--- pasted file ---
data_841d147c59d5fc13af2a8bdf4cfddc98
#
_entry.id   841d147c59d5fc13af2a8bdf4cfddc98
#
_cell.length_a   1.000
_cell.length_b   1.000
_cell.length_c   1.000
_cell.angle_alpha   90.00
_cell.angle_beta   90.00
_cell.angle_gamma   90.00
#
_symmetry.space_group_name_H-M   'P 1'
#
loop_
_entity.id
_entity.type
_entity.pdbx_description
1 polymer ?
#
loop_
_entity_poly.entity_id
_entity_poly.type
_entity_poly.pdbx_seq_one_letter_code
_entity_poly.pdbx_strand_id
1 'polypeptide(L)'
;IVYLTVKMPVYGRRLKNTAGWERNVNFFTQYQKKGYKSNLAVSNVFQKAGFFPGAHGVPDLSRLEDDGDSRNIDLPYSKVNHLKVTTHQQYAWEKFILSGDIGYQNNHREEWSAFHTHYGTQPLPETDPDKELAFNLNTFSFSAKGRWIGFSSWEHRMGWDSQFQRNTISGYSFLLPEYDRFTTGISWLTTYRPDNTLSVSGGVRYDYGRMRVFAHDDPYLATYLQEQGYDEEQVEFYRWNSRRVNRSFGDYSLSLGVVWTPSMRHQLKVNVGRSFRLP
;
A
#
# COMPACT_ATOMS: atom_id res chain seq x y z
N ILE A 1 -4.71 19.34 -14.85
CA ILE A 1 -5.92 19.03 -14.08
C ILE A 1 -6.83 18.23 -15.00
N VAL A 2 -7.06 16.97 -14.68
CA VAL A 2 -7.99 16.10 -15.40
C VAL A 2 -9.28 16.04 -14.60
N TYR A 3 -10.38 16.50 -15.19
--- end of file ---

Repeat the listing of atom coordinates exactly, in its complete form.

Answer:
data_841d147c59d5fc13af2a8bdf4cfddc98
#
_entry.id   841d147c59d5fc13af2a8bdf4cfddc98
#
_cell.length_a   1.000
_cell.length_b   1.000
_cell.length_c   1.000
_cell.angle_alpha   90.00
_cell.angle_beta   90.00
_cell.angle_gamma   90.00
#
_symmetry.space_group_name_H-M   'P 1'
#
loop_
_entity.id
_entity.type
_entity.pdbx_description
1 polymer ?
#
loop_
_entity_poly.entity_id
_entity_poly.type
_entity_poly.pdbx_seq_one_letter_code
_entity_poly.pdbx_strand_id
1 'polypeptide(L)'
;IVYLTVKMPVYGRRLKNTAGWERNVNFFTQYQKKGYKSNLAVSNVFQKAGFFPGAHGVPDLSRLEDDGDSRNIDLPYSKVNHLKVTTHQQYAWEKFILSGDIGYQNNHREEWSAFHTHYGTQPLPETDPDKELAFNLNTFSFSAKGRWIGFSSWEHRMGWDSQFQRNTISGYSFLLPEYDRFTTGISWLTTYRPDNTLSVSGGVRYDYGRMRVFAHDDPYLATYLQEQGYDEEQVEFYRWNSRRVNRSFGDYSLSLGVVWTPSMRHQLKVNVGRSFRLP
;
A
#
# COMPACT_ATOMS: atom_id res chain seq x y z
N ILE A 1 -4.71 19.34 -14.85
CA ILE A 1 -5.92 19.03 -14.08
C ILE A 1 -6.83 18.23 -15.00
N VAL A 2 -7.06 16.97 -14.68
CA VAL A 2 -7.99 16.10 -15.40
C VAL A 2 -9.28 16.04 -14.60
N TYR A 3 -10.38 16.50 -15.19